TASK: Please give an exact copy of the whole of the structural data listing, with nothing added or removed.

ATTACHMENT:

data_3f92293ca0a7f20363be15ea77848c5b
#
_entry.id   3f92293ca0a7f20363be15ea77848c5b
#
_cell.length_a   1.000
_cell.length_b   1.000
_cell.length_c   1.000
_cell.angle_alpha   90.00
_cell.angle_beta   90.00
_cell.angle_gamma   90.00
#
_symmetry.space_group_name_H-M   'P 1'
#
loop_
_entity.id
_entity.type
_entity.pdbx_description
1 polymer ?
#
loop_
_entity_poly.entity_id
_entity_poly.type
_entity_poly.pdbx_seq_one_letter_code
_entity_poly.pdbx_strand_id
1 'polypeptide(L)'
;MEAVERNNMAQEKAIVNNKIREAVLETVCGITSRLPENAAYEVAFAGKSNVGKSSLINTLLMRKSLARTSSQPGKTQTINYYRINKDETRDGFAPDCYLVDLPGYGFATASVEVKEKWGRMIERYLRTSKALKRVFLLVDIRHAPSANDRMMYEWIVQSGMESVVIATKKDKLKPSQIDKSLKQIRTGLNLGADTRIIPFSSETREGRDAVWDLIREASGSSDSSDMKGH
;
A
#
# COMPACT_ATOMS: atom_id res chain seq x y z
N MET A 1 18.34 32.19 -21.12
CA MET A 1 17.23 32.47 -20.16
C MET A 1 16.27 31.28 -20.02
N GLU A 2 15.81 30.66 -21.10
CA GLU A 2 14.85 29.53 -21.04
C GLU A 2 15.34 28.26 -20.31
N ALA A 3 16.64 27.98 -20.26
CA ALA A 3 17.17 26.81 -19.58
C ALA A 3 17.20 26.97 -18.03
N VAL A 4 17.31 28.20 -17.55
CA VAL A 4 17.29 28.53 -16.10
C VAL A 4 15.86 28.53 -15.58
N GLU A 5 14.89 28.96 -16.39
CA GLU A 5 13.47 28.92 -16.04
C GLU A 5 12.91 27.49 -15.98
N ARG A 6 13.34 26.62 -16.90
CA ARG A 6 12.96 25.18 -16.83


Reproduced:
data_3f92293ca0a7f20363be15ea77848c5b
#
_entry.id   3f92293ca0a7f20363be15ea77848c5b
#
_cell.length_a   1.000
_cell.length_b   1.000
_cell.length_c   1.000
_cell.angle_alpha   90.00
_cell.angle_beta   90.00
_cell.angle_gamma   90.00
#
_symmetry.space_group_name_H-M   'P 1'
#
loop_
_entity.id
_entity.type
_entity.pdbx_description
1 polymer ?
#
loop_
_entity_poly.entity_id
_entity_poly.type
_entity_poly.pdbx_seq_one_letter_code
_entity_poly.pdbx_strand_id
1 'polypeptide(L)'
;MEAVERNNMAQEKAIVNNKIREAVLETVCGITSRLPENAAYEVAFAGKSNVGKSSLINTLLMRKSLARTSSQPGKTQTINYYRINKDETRDGFAPDCYLVDLPGYGFATASVEVKEKWGRMIERYLRTSKALKRVFLLVDIRHAPSANDRMMYEWIVQSGMESVVIATKKDKLKPSQIDKSLKQIRTGLNLGADTRIIPFSSETREGRDAVWDLIREASGSSDSSDMKGH
;
A
#
# COMPACT_ATOMS: atom_id res chain seq x y z
N MET A 1 18.34 32.19 -21.12
CA MET A 1 17.23 32.47 -20.16
C MET A 1 16.27 31.28 -20.02
N GLU A 2 15.81 30.66 -21.10
CA GLU A 2 14.85 29.53 -21.04
C GLU A 2 15.34 28.26 -20.31
N ALA A 3 16.64 27.98 -20.26
CA ALA A 3 17.17 26.81 -19.58
C ALA A 3 17.20 26.97 -18.03
N VAL A 4 17.31 28.20 -17.55
CA VAL A 4 17.29 28.53 -16.10
C VAL A 4 15.86 28.53 -15.58
N GLU A 5 14.89 28.96 -16.39
CA GLU A 5 13.47 28.92 -16.04
C GLU A 5 12.91 27.49 -15.98
N ARG A 6 13.34 26.62 -16.90
CA ARG A 6 12.96 25.18 -16.83